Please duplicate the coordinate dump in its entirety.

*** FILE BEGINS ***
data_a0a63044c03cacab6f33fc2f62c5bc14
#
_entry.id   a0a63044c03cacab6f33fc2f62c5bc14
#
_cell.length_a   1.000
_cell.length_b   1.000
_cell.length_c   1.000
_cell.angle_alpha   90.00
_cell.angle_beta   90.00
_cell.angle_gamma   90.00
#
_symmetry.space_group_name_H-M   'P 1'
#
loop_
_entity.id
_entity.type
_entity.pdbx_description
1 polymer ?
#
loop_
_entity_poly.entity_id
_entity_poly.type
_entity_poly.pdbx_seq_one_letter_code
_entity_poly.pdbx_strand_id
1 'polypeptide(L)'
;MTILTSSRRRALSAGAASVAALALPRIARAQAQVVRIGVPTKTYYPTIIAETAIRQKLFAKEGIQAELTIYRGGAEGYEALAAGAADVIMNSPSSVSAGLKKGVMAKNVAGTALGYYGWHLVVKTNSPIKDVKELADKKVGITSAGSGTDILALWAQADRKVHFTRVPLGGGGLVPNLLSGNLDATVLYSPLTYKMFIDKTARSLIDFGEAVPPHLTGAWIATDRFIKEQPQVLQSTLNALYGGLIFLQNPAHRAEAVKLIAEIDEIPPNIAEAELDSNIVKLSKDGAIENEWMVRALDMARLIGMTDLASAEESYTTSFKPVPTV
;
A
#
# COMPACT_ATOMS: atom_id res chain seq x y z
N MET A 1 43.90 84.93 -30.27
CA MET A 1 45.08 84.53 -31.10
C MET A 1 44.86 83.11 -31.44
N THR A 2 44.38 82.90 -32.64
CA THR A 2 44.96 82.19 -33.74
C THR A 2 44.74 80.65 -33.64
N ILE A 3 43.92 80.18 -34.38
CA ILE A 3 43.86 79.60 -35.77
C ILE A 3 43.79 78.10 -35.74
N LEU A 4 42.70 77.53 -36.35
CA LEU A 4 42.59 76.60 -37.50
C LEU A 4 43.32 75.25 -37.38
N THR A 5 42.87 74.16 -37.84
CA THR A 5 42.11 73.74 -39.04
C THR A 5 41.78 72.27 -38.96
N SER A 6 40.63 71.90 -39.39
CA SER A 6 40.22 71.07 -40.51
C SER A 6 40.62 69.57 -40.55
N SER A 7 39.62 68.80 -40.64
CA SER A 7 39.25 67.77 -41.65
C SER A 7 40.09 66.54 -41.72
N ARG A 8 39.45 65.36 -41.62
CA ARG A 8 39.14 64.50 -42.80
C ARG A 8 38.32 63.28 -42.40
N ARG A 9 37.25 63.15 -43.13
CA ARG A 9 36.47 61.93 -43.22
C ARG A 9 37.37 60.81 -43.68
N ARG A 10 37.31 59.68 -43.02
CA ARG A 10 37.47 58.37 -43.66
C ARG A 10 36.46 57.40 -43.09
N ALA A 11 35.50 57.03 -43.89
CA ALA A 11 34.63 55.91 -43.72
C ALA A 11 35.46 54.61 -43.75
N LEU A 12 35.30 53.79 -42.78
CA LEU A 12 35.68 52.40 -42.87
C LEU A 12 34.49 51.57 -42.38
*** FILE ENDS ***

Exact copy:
data_a0a63044c03cacab6f33fc2f62c5bc14
#
_entry.id   a0a63044c03cacab6f33fc2f62c5bc14
#
_cell.length_a   1.000
_cell.length_b   1.000
_cell.length_c   1.000
_cell.angle_alpha   90.00
_cell.angle_beta   90.00
_cell.angle_gamma   90.00
#
_symmetry.space_group_name_H-M   'P 1'
#
loop_
_entity.id
_entity.type
_entity.pdbx_description
1 polymer ?
#
loop_
_entity_poly.entity_id
_entity_poly.type
_entity_poly.pdbx_seq_one_letter_code
_entity_poly.pdbx_strand_id
1 'polypeptide(L)'
;MTILTSSRRRALSAGAASVAALALPRIARAQAQVVRIGVPTKTYYPTIIAETAIRQKLFAKEGIQAELTIYRGGAEGYEALAAGAADVIMNSPSSVSAGLKKGVMAKNVAGTALGYYGWHLVVKTNSPIKDVKELADKKVGITSAGSGTDILALWAQADRKVHFTRVPLGGGGLVPNLLSGNLDATVLYSPLTYKMFIDKTARSLIDFGEAVPPHLTGAWIATDRFIKEQPQVLQSTLNALYGGLIFLQNPAHRAEAVKLIAEIDEIPPNIAEAELDSNIVKLSKDGAIENEWMVRALDMARLIGMTDLASAEESYTTSFKPVPTV
;
A
#
# COMPACT_ATOMS: atom_id res chain seq x y z
N MET A 1 43.90 84.93 -30.27
CA MET A 1 45.08 84.53 -31.10
C MET A 1 44.86 83.11 -31.44
N THR A 2 44.38 82.90 -32.64
CA THR A 2 44.96 82.19 -33.74
C THR A 2 44.74 80.65 -33.64
N ILE A 3 43.92 80.18 -34.38
CA ILE A 3 43.86 79.60 -35.77
C ILE A 3 43.79 78.10 -35.74
N LEU A 4 42.70 77.53 -36.35
CA LEU A 4 42.59 76.60 -37.50
C LEU A 4 43.32 75.25 -37.38
N THR A 5 42.87 74.16 -37.84
CA THR A 5 42.11 73.74 -39.04
C THR A 5 41.78 72.27 -38.96
N SER A 6 40.63 71.90 -39.39
CA SER A 6 40.22 71.07 -40.51
C SER A 6 40.62 69.57 -40.55
N SER A 7 39.62 68.80 -40.64
CA SER A 7 39.25 67.77 -41.65
C SER A 7 40.09 66.54 -41.72
N ARG A 8 39.45 65.36 -41.62
CA ARG A 8 39.14 64.50 -42.80
C ARG A 8 38.32 63.28 -42.40
N ARG A 9 37.25 63.15 -43.13
CA ARG A 9 36.47 61.93 -43.22
C ARG A 9 37.37 60.81 -43.68
N ARG A 10 37.31 59.68 -43.02
CA ARG A 10 37.47 58.37 -43.66
C ARG A 10 36.46 57.40 -43.09
N ALA A 11 35.50 57.03 -43.89
CA ALA A 11 34.63 55.91 -43.72
C ALA A 11 35.46 54.61 -43.75
N LEU A 12 35.30 53.79 -42.78
CA LEU A 12 35.68 52.40 -42.87
C LEU A 12 34.49 51.57 -42.38